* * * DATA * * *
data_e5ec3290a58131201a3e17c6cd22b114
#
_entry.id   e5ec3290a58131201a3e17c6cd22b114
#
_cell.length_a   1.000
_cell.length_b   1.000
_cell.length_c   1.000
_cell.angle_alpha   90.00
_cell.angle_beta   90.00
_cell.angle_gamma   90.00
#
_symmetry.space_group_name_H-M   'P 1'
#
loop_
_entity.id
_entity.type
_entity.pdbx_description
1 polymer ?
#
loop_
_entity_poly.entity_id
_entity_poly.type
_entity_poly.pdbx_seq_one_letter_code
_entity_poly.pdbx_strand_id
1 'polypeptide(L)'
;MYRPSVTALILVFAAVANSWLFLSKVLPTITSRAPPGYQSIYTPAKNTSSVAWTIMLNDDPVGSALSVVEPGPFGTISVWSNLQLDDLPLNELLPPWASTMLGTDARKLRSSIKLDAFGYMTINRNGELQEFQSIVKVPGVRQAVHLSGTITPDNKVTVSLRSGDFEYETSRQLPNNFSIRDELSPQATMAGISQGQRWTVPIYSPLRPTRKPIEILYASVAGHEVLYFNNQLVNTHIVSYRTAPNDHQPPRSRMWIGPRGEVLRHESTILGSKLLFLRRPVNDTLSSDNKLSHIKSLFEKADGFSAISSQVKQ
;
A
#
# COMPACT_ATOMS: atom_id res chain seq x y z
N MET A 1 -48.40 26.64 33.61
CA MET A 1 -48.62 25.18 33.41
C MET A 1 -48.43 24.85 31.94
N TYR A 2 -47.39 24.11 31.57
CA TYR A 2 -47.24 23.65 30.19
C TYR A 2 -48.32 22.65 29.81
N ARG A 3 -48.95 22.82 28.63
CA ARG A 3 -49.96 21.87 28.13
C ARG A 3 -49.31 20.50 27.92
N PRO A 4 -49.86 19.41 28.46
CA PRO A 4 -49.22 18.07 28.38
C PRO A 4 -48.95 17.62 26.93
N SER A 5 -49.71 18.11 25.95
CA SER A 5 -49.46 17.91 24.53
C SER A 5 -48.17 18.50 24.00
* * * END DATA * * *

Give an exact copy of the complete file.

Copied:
data_e5ec3290a58131201a3e17c6cd22b114
#
_entry.id   e5ec3290a58131201a3e17c6cd22b114
#
_cell.length_a   1.000
_cell.length_b   1.000
_cell.length_c   1.000
_cell.angle_alpha   90.00
_cell.angle_beta   90.00
_cell.angle_gamma   90.00
#
_symmetry.space_group_name_H-M   'P 1'
#
loop_
_entity.id
_entity.type
_entity.pdbx_description
1 polymer ?
#
loop_
_entity_poly.entity_id
_entity_poly.type
_entity_poly.pdbx_seq_one_letter_code
_entity_poly.pdbx_strand_id
1 'polypeptide(L)'
;MYRPSVTALILVFAAVANSWLFLSKVLPTITSRAPPGYQSIYTPAKNTSSVAWTIMLNDDPVGSALSVVEPGPFGTISVWSNLQLDDLPLNELLPPWASTMLGTDARKLRSSIKLDAFGYMTINRNGELQEFQSIVKVPGVRQAVHLSGTITPDNKVTVSLRSGDFEYETSRQLPNNFSIRDELSPQATMAGISQGQRWTVPIYSPLRPTRKPIEILYASVAGHEVLYFNNQLVNTHIVSYRTAPNDHQPPRSRMWIGPRGEVLRHESTILGSKLLFLRRPVNDTLSSDNKLSHIKSLFEKADGFSAISSQVKQ
;
A
#
# COMPACT_ATOMS: atom_id res chain seq x y z
N MET A 1 -48.40 26.64 33.61
CA MET A 1 -48.62 25.18 33.41
C MET A 1 -48.43 24.85 31.94
N TYR A 2 -47.39 24.11 31.57
CA TYR A 2 -47.24 23.65 30.19
C TYR A 2 -48.32 22.65 29.81
N ARG A 3 -48.95 22.82 28.63
CA ARG A 3 -49.96 21.87 28.13
C ARG A 3 -49.31 20.50 27.92
N PRO A 4 -49.86 19.41 28.46
CA PRO A 4 -49.22 18.07 28.38
C PRO A 4 -48.95 17.62 26.93
N SER A 5 -49.71 18.11 25.95
CA SER A 5 -49.46 17.91 24.53
C SER A 5 -48.17 18.50 24.00